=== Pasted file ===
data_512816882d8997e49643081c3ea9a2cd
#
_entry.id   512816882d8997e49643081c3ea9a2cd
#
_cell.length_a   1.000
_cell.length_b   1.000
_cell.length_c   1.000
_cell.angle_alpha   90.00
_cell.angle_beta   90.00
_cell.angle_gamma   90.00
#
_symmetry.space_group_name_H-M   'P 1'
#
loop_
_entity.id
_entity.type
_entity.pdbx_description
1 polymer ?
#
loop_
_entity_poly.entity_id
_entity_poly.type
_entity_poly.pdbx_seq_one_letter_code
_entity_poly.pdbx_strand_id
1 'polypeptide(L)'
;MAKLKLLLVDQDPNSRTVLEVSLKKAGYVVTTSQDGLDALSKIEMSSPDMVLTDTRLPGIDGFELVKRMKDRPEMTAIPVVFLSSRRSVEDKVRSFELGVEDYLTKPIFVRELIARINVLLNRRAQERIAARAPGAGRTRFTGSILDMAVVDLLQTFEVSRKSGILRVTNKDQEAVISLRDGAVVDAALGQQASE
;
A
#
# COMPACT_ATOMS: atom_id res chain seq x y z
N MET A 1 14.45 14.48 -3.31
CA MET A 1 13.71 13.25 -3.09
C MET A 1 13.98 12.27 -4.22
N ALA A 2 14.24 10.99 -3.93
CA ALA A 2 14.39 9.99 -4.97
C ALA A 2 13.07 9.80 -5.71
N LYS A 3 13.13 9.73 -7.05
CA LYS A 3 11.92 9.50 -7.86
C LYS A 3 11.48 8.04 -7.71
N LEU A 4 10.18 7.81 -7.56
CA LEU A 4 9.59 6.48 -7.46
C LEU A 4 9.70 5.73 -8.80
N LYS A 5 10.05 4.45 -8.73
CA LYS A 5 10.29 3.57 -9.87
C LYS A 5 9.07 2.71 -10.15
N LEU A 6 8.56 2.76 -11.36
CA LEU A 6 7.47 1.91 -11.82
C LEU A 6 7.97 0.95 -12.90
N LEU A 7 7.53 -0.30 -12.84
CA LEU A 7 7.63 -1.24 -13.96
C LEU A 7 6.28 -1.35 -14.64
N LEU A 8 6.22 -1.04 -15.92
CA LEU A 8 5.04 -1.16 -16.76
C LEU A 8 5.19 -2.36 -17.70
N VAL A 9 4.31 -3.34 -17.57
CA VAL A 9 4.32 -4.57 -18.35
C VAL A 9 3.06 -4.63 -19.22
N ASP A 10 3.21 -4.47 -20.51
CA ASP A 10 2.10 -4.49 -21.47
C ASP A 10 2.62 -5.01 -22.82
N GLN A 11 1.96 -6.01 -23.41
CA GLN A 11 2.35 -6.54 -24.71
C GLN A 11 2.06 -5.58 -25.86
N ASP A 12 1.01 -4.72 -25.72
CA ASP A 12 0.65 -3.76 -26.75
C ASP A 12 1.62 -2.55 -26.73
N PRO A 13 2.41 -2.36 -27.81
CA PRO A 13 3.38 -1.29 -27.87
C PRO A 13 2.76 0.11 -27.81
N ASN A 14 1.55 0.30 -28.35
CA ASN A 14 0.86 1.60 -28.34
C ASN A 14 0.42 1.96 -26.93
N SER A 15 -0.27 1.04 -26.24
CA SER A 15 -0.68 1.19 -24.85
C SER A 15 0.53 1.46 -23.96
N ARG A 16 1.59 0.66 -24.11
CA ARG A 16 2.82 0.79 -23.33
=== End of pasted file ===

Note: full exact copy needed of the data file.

data_512816882d8997e49643081c3ea9a2cd
#
_entry.id   512816882d8997e49643081c3ea9a2cd
#
_cell.length_a   1.000
_cell.length_b   1.000
_cell.length_c   1.000
_cell.angle_alpha   90.00
_cell.angle_beta   90.00
_cell.angle_gamma   90.00
#
_symmetry.space_group_name_H-M   'P 1'
#
loop_
_entity.id
_entity.type
_entity.pdbx_description
1 polymer ?
#
loop_
_entity_poly.entity_id
_entity_poly.type
_entity_poly.pdbx_seq_one_letter_code
_entity_poly.pdbx_strand_id
1 'polypeptide(L)'
;MAKLKLLLVDQDPNSRTVLEVSLKKAGYVVTTSQDGLDALSKIEMSSPDMVLTDTRLPGIDGFELVKRMKDRPEMTAIPVVFLSSRRSVEDKVRSFELGVEDYLTKPIFVRELIARINVLLNRRAQERIAARAPGAGRTRFTGSILDMAVVDLLQTFEVSRKSGILRVTNKDQEAVISLRDGAVVDAALGQQASE
;
A
#
# COMPACT_ATOMS: atom_id res chain seq x y z
N MET A 1 14.45 14.48 -3.31
CA MET A 1 13.71 13.25 -3.09
C MET A 1 13.98 12.27 -4.22
N ALA A 2 14.24 10.99 -3.93
CA ALA A 2 14.39 9.99 -4.97
C ALA A 2 13.07 9.80 -5.71
N LYS A 3 13.13 9.73 -7.05
CA LYS A 3 11.92 9.50 -7.86
C LYS A 3 11.48 8.04 -7.71
N LEU A 4 10.18 7.81 -7.56
CA LEU A 4 9.59 6.48 -7.46
C LEU A 4 9.70 5.73 -8.80
N LYS A 5 10.05 4.45 -8.73
CA LYS A 5 10.29 3.57 -9.87
C LYS A 5 9.07 2.71 -10.15
N LEU A 6 8.56 2.76 -11.36
CA LEU A 6 7.47 1.91 -11.82
C LEU A 6 7.97 0.95 -12.90
N LEU A 7 7.53 -0.30 -12.84
CA LEU A 7 7.63 -1.24 -13.96
C LEU A 7 6.28 -1.35 -14.64
N LEU A 8 6.22 -1.04 -15.92
CA LEU A 8 5.04 -1.16 -16.76
C LEU A 8 5.19 -2.36 -17.70
N VAL A 9 4.31 -3.34 -17.57
CA VAL A 9 4.32 -4.57 -18.35
C VAL A 9 3.06 -4.63 -19.22
N ASP A 10 3.21 -4.47 -20.51
CA ASP A 10 2.10 -4.49 -21.47
C ASP A 10 2.62 -5.01 -22.82
N GLN A 11 1.96 -6.01 -23.41
CA GLN A 11 2.35 -6.54 -24.71
C GLN A 11 2.06 -5.58 -25.86
N ASP A 12 1.01 -4.72 -25.72
CA ASP A 12 0.65 -3.76 -26.75
C ASP A 12 1.62 -2.55 -26.73
N PRO A 13 2.41 -2.36 -27.81
CA PRO A 13 3.38 -1.29 -27.87
C PRO A 13 2.76 0.11 -27.81
N ASN A 14 1.55 0.30 -28.35
CA ASN A 14 0.86 1.60 -28.34
C ASN A 14 0.42 1.96 -26.93
N SER A 15 -0.27 1.04 -26.24
CA SER A 15 -0.68 1.19 -24.85
C SER A 15 0.53 1.46 -23.96
N ARG A 16 1.59 0.66 -24.11
CA ARG A 16 2.82 0.79 -23.33